AROD: Norwegian cannabis users just won a huge victory, but at what cost?

Author: Roar Mikalsen


The human rights demonstration by the Alliance for Rights-Oriented Drug Policy (AROD) and the Patient Association for Safe Cannabis Use (PASCAN) on 20 April outside the Norwegian Director of Public Prosecutions’ office heralds a paradigm shift. For 60 years, Norway has been known for its harsh prohibition drug policy. Even so, on this day of celebration for cannabis users worldwide, there were not only appeals and good vibes, but cannabis plants, and a jar with 100 grams of dried cannabis was offered to the prosecution authority.

AROD wanted to deliver cannabis to the Director of Public Prosecutions because the Ministry of Justice has for 20 years neglected its professional responsibility; because guarantees of legal certainty have been denied drug users; and because the Director is responsible for the use of the police power.

Disproportionate power?

Since 2002, four Norwegian reports have undermined the prohibition regime. The lack of a basis for punishment is uncontested, and the failure of the political process to protect rights explains why cannabis users wanted the Director to prosecute.

Because the Norwegian drug law provides stiff penalties, 100 grams of cannabis is a key that activates the legal system. Section 89 of the Norwegian Constitution is clear that the courts have a “right and duty” to control laws, and with three civil disobedience actions, AROD has tried to get the courts to do a human rights analysis.

As more and more countries want to regulate the cannabis market to protect public health, the Norwegian authorities cannot take for granted that the prohibition fulfils a legitimate purpose. To the extent that a regulated market is better suited, the drug law will be based on the wrong premises, and several international courts find a legitimate autonomy interest in cannabis use.

Judicial review

Despite this, Norwegian courts have not provided a human rights analysis. Such an analysis weighs society’s need for protection against the individual’s right to freedom, and the relationship between ends and means is decisive. It is also crucial for the rule of law that the Norwegian courts recognize the right of judicial review. In the constitutional hierarchy, freedom rights are entitled to better protection than economic rights. These must be reviewed more precisely, and require more thorough quality control, and the Norwegian courts have previously controlled the political process when the shipowners and the real estate industry request it.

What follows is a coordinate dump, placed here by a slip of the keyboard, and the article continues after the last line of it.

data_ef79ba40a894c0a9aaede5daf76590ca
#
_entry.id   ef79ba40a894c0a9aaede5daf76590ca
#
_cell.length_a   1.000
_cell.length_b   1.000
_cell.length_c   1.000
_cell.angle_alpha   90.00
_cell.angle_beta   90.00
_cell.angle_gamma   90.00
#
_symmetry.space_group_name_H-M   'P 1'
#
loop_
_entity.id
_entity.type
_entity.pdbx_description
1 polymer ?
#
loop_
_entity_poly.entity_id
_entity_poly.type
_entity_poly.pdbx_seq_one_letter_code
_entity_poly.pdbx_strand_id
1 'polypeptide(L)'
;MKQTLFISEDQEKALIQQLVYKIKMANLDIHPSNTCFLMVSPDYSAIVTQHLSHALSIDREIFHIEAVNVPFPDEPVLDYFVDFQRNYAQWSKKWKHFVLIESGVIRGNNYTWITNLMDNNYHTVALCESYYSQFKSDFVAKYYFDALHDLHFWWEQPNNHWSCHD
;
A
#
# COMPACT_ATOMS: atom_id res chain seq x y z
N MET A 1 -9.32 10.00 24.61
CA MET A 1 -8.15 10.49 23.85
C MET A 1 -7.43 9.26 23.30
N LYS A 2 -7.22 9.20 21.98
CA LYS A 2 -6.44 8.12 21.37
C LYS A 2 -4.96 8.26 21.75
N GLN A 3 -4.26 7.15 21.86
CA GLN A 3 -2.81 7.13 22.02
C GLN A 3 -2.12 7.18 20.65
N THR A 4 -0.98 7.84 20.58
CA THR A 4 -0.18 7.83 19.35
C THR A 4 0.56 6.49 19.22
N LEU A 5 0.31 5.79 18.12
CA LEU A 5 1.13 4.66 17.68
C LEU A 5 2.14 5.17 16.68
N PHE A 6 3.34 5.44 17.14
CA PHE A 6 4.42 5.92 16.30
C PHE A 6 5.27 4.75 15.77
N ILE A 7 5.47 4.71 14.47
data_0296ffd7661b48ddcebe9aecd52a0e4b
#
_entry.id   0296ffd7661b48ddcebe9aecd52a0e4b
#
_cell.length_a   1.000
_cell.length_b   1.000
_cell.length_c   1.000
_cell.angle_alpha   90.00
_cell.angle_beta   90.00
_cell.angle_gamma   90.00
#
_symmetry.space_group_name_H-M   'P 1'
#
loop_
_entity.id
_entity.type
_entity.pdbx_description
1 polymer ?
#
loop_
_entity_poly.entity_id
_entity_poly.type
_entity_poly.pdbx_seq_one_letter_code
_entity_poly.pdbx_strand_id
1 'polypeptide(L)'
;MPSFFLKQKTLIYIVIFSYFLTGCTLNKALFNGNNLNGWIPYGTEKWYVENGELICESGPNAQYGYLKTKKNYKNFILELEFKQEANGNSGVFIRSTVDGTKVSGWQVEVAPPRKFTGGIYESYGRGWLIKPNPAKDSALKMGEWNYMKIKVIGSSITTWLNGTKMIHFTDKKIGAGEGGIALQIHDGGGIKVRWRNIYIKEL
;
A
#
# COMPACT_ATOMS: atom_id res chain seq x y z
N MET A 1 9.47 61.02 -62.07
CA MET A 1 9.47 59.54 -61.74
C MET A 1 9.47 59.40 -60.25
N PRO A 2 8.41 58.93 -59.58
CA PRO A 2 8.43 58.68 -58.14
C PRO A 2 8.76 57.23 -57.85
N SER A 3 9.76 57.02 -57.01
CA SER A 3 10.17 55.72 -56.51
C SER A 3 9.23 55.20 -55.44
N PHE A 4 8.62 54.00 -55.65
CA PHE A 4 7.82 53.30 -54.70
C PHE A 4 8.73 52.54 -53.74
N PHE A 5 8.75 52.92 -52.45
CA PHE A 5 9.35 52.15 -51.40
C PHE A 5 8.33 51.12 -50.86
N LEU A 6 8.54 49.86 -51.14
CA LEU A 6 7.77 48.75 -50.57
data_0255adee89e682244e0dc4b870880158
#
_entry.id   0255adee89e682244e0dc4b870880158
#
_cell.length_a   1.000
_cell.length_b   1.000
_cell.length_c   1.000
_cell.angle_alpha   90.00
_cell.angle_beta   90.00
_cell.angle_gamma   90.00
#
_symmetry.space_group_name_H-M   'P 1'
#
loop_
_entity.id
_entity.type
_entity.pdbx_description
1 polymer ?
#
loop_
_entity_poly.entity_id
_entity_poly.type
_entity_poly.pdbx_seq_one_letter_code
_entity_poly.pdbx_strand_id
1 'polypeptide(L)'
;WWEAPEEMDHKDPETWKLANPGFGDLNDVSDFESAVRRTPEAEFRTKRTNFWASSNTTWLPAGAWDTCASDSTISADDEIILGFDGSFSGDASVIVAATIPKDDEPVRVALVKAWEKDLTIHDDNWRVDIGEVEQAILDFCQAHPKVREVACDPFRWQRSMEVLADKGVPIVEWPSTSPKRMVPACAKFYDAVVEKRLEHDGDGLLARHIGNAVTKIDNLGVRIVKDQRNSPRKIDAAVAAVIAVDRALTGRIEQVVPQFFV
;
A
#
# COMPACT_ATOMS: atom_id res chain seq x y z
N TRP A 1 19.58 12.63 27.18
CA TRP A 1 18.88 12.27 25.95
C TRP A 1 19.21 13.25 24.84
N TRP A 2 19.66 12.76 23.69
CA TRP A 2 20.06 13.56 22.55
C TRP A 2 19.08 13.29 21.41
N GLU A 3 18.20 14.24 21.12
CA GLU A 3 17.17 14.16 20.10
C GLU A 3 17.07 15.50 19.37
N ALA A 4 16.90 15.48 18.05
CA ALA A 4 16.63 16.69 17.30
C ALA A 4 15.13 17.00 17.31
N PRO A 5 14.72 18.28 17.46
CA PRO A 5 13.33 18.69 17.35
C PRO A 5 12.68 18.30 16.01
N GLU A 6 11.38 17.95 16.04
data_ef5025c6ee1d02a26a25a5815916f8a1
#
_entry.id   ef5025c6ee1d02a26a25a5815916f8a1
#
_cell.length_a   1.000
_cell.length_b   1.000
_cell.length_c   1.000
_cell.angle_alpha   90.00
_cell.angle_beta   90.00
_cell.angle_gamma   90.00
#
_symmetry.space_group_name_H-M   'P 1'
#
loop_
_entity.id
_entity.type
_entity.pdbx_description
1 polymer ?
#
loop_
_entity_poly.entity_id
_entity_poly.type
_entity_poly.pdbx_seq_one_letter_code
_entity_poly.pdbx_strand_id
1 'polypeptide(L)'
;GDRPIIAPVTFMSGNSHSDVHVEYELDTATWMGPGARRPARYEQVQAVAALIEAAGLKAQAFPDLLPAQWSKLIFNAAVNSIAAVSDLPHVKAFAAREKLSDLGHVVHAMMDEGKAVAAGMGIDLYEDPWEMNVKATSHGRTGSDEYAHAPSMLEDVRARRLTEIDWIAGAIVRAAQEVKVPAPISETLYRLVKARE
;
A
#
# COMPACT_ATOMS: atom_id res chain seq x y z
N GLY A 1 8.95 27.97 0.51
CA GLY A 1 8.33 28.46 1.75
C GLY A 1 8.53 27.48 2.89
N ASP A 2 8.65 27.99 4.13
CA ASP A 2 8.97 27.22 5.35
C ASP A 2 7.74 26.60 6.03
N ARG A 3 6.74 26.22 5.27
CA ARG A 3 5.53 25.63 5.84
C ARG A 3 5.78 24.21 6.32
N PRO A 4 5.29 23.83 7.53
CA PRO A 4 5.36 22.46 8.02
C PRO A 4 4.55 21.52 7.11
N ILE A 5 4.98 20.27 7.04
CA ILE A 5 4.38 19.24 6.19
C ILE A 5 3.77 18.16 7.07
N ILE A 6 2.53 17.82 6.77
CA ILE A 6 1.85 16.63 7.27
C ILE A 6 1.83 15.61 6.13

It is therefore not possible to deny those persecuted in the drug policy the right to a judicial review without the rule of law breaking down. Even so, on 20 December 2022, the Norwegian Supreme Court disregarded 200 years of legal history to protect the drug law from human rights analysis, and that is why AROD brought 100 grams of cannabis to the Director of Public Prosecutions. The prosecution was a key part of the plot to deny drug users a fair trial, and the Director has a personal responsibility to protect the constitution. 

A blind spot remains

AROD will not let this go. The European Court has been asked to decide on the Norway’s refusal to provide a human rights analysis, and to understand why the law enforcement authorities did not want to prosecute 100 grams of cannabis, the ethical guidelines of the prosecution speaks volumes:

The criminal justice system, including the Director of Public Prosecutions’ task-resolution, must always withstand a critical light.

The humane aspect of the criminal justice system has an inherent value that must be maintained.

Legal certainty in the broadest sense is of crucial importance, also from a trust perspective.

There is no fundamental conflict between good law-enforcement and human rights.

The police therefore did not fail to take action because an arrest would be documented. That never prevents the long arm of the law. Instead, the police refused to intervene because the prohibition cannot be defended and because AROD has a list of questions that cannot be answered to the satisfaction of an independent, impartial, and competent tribunal.

That is why the police and the prosecution authorities did not intervene. As seen in ARODs previous civil disobedience cases, neither the Director of Public Prosecutions nor his representatives want to provide drug users with the means to challenge the law. The state does not want to confront the failures of prohibition and so 100 grams of cannabis were distributed outside the Director’s office to the delight of those present. In other words, while civil disobedience has moved the state forward it has also made obvious a problem with the rule of law, and so where does Norway go from here? 

No doubt, activists will continue to push for more legal developments. AROD has shown civil disobedience to be effective at moving the state forward, and more actions are expected until the constitution is taken seriously. Only question is: Will AROD at next year’s 420-event offer even more cannabis to the Director of prosecutions, or will the Norwegian state accept responsibility for the rule of law?

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